Opinion: Election Day could be with us for weeks

As the Nov. 8 General Election draws near, you may want a prediction about the outcome. Here’s mine – and it’s a pretty safe bet.

In the major races drawing hundreds of millions of dollars and the national spotlight, we aren’t going to know anything definitive on the night of Nov. 8. And likely not for days or weeks afterward.

You’ll hear a lot of screaming that this wait is evidence there’s election rigging afoot – despite zero credible evidence of any cheating.

Ironically, much of the reason it will take days on end to tabulate our ballots traces back to the very same election deniers who bleat constantly about cheating. Let me explain.

It has become fashionable among the MAGA elite, including President Trump, to tell their people – even those who receive an early ballot in the mail – to hold that ballot until Election Day, then turn it in. As Trump put it recently, “it’s much harder for them to cheat that way.”

State Sen. Wendy Rogers, R-Pluto, told One America News Network a few days ago, “We need to vote on the last day, the day of Election Day, so they don’t know how much to cheat by.”

There will likely be a few hundred thousand of these ballots statewide, known in the business as “late early’s.” Per the law, each “late early” must have the signature verified by a human being before being counted.

That can’t start until after Election Night, leading to days of counting – and lots of screaming, especially if a Republican candidate is trailing and drawing nearer by the day.

Jen Marson, executive director of the Arizona Association of Counties, is one of the state’s foremost elections experts. A fierce independent and a certified elections officer, Marson works with county election officials statewide. She, too, sees massive amounts of “late early’s” as a potential issue.

“The late early votes count just as much as any other vote and sometimes they turn the tide of what was reported on Election Day,” says Marson. “And that’s when people lose their minds.”

Marson warns some races will last into December if they’re close enough to trigger a recount – 1/2 of one percent between the top two candidates or between the yes and no sides on ballot measures. Such a recount can’t even begin until Dec. 5, says Marson.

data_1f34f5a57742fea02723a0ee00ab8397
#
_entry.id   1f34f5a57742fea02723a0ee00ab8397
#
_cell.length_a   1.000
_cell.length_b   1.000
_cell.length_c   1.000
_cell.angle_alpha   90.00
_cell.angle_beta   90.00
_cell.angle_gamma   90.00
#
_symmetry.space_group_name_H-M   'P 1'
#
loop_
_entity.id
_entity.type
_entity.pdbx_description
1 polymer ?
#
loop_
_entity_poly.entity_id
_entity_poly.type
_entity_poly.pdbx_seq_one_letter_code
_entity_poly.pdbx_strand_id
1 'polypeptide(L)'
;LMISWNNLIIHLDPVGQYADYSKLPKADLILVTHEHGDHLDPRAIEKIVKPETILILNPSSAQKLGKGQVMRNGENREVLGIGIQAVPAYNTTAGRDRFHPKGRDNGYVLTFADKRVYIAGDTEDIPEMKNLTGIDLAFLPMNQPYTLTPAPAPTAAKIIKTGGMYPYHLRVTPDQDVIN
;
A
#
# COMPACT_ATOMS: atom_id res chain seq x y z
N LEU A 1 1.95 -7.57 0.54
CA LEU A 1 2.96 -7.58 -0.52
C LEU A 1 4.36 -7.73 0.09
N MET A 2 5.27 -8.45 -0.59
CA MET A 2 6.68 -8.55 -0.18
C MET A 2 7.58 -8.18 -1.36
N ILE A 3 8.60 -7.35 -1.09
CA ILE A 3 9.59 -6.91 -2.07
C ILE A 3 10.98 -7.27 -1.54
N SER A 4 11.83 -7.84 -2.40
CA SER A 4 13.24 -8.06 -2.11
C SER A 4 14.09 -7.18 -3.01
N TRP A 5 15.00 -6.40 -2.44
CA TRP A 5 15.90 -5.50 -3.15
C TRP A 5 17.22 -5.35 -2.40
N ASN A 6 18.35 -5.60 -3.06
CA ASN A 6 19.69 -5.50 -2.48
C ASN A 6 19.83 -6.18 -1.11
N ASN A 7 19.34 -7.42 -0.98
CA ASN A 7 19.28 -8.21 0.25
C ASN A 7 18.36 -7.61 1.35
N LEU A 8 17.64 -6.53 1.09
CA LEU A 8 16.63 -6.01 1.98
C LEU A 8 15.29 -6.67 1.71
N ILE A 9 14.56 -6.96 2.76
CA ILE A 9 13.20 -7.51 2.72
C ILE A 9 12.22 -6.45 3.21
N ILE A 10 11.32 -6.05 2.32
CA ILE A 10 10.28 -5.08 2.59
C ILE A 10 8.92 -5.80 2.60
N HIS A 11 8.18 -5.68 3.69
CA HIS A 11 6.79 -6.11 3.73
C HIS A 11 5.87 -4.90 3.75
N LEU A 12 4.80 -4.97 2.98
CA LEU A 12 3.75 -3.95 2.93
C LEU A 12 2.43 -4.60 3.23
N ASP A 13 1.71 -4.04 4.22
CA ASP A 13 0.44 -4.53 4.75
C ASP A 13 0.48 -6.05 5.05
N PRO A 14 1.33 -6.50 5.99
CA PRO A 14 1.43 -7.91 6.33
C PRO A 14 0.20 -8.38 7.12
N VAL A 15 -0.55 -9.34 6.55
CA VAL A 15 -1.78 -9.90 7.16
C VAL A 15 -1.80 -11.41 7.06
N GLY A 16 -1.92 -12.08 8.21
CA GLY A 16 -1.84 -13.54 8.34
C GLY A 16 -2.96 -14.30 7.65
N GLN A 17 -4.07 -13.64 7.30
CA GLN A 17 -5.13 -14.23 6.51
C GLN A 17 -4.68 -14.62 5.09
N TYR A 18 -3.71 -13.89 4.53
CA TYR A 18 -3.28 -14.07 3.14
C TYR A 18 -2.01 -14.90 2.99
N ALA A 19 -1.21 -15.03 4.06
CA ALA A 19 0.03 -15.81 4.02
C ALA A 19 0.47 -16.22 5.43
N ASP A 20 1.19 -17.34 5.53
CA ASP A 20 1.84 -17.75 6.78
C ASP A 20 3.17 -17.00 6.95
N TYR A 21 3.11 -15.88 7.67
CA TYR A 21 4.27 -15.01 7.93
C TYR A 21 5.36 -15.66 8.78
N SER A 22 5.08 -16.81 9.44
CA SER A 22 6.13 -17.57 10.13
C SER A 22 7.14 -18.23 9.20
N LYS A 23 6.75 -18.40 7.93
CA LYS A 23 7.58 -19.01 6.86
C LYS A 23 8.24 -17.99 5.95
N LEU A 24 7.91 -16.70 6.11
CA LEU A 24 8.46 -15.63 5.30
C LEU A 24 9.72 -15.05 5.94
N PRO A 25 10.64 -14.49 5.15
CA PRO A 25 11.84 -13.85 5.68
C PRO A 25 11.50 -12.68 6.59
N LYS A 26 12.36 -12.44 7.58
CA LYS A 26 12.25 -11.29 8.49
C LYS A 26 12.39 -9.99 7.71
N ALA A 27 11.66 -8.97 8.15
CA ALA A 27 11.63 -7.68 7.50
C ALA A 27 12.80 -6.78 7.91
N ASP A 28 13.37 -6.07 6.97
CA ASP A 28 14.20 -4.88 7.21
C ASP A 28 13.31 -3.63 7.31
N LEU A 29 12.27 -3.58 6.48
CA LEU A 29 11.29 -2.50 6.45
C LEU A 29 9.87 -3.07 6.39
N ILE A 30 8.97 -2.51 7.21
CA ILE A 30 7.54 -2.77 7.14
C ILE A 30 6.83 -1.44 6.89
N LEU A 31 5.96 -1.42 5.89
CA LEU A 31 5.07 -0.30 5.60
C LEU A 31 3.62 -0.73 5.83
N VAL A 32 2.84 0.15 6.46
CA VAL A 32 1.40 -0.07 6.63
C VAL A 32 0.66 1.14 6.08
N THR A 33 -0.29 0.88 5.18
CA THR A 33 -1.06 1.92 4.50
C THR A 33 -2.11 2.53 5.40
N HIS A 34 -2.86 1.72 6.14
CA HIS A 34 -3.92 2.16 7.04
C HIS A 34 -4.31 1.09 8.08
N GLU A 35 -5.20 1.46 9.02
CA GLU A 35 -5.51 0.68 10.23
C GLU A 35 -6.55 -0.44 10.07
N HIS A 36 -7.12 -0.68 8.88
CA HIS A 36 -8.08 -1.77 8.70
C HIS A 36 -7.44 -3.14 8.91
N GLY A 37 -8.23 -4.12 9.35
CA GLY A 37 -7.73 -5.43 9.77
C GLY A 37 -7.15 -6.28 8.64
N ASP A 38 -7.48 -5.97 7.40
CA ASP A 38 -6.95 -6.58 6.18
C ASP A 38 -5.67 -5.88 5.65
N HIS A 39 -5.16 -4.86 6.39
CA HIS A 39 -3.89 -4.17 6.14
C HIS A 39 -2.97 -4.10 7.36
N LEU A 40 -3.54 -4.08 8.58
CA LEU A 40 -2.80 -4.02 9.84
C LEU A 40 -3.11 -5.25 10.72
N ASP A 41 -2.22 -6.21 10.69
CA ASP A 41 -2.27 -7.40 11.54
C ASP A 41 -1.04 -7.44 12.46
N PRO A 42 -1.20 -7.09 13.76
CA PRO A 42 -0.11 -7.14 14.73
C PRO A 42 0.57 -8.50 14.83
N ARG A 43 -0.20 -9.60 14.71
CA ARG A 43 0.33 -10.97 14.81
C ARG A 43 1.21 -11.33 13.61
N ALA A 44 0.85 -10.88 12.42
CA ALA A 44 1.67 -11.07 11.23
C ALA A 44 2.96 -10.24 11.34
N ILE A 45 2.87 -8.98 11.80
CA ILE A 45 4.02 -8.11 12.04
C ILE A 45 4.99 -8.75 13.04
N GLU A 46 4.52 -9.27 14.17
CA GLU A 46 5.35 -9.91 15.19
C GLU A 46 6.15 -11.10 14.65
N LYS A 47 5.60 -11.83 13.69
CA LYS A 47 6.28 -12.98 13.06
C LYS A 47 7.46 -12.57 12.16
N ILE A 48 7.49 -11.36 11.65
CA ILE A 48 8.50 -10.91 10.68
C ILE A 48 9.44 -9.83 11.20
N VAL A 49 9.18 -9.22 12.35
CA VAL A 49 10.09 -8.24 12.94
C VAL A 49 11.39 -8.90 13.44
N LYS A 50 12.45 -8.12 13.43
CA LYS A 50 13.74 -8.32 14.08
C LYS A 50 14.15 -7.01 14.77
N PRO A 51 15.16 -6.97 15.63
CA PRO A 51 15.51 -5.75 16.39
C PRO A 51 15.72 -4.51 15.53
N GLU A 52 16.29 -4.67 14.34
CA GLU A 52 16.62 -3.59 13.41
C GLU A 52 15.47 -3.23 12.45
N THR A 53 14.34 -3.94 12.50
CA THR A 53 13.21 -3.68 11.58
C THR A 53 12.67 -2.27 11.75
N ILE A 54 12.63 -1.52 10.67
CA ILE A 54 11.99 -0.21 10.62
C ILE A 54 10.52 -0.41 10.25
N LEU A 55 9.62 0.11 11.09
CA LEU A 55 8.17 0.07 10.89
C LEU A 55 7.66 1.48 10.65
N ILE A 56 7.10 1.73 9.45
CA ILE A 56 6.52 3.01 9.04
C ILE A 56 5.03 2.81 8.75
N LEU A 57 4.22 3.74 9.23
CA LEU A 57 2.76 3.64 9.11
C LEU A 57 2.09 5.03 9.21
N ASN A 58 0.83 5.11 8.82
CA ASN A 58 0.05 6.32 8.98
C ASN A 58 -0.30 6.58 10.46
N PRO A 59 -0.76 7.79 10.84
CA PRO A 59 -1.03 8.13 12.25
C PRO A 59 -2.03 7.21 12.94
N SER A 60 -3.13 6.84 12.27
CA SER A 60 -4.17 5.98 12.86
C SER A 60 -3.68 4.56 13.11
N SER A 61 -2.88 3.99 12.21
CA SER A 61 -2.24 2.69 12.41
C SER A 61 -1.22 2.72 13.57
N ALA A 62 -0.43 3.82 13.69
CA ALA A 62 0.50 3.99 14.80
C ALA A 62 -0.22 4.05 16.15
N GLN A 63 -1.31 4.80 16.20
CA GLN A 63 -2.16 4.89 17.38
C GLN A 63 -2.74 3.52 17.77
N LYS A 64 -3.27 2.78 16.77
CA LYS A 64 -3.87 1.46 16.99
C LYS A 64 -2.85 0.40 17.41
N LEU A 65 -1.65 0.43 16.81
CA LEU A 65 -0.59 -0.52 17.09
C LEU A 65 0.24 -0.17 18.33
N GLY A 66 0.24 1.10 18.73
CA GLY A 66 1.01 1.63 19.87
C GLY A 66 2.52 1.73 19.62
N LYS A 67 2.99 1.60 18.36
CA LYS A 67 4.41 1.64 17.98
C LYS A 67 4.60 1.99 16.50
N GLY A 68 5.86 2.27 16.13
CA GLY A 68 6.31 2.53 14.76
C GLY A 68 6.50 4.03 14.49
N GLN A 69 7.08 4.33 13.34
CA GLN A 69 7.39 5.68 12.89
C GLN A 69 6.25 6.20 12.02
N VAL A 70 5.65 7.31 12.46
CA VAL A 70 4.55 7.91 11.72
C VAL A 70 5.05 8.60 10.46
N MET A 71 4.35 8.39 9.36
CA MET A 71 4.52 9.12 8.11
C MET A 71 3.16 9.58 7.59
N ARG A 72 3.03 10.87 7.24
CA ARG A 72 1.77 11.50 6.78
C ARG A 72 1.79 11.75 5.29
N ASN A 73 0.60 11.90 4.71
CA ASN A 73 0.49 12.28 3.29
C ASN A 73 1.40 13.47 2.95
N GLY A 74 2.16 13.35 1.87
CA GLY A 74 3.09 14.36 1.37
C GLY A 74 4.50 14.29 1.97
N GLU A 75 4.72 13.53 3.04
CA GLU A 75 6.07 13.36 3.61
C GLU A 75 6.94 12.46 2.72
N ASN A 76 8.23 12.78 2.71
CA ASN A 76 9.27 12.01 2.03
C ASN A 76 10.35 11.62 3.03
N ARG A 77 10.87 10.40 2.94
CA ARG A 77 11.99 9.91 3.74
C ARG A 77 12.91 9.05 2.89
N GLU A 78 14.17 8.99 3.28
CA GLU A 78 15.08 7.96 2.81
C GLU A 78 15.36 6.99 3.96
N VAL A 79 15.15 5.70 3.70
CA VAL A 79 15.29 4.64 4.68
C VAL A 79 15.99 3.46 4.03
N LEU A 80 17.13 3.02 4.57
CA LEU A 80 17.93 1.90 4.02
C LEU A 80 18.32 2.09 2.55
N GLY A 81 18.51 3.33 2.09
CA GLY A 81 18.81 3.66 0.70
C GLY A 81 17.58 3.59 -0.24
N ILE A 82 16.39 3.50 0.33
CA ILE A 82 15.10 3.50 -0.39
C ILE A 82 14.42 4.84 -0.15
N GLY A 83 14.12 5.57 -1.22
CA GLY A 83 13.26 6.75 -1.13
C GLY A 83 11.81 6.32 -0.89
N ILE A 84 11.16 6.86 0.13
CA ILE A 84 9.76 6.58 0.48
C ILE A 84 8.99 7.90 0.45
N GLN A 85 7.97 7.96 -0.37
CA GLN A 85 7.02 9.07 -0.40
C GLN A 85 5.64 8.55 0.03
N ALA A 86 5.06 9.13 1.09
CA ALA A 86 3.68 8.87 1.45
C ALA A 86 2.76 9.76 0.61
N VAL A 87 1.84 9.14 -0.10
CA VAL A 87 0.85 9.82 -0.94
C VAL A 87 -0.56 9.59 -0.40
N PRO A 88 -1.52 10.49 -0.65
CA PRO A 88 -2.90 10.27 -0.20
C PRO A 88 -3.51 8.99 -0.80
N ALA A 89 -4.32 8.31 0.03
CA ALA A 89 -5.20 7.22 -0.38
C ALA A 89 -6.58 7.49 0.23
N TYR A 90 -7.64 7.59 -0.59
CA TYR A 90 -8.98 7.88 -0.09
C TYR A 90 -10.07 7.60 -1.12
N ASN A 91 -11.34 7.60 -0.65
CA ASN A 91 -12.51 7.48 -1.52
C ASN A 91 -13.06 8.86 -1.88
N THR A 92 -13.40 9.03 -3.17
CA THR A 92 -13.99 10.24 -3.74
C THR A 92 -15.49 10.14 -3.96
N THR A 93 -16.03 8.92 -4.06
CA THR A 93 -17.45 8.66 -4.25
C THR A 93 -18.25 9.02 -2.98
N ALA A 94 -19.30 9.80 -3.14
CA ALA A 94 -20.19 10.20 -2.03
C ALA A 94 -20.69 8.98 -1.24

“If the governor’s office has to be recounted, it’s going to be mid to late December before we know the results,” she explains.

Can you imagine? We already have candidates saying they won’t accept the results unless they win – thanks, Kari Lake – and armed morons in camo camped outside a ballot dropbox in Mesa.

Let the hard feelings simmer for a few weeks, and add in fantasies about ballot mules and rigged voting machines. Another prediction: Chances are slim we make it through this election without at least one weapon fired in anger.

All this over fantasies of cheating that have never, ever come true. Heck, half of you reading this column think I’m part of the cabal of cheaters trying to persuade you to allow yourself to be cheated.

Whatever happens in this election – and I don’t care who you vote for, though I do hope you vote – I agree with my friend, Jen.

“There has never been any law enforcement investigation, “fraudit,” audit, people looking (that has uncovered widespread cheating),” says Marson. “Whoever has come to look at whatever machines in any county, they have found no evidence of widespread cheating or fraud or hacking. None of it.”

Settle in, friends, for a doozy of a wait. Unless I’m dead wrong – and I pray

I am – Election 2022 will be with us for a while.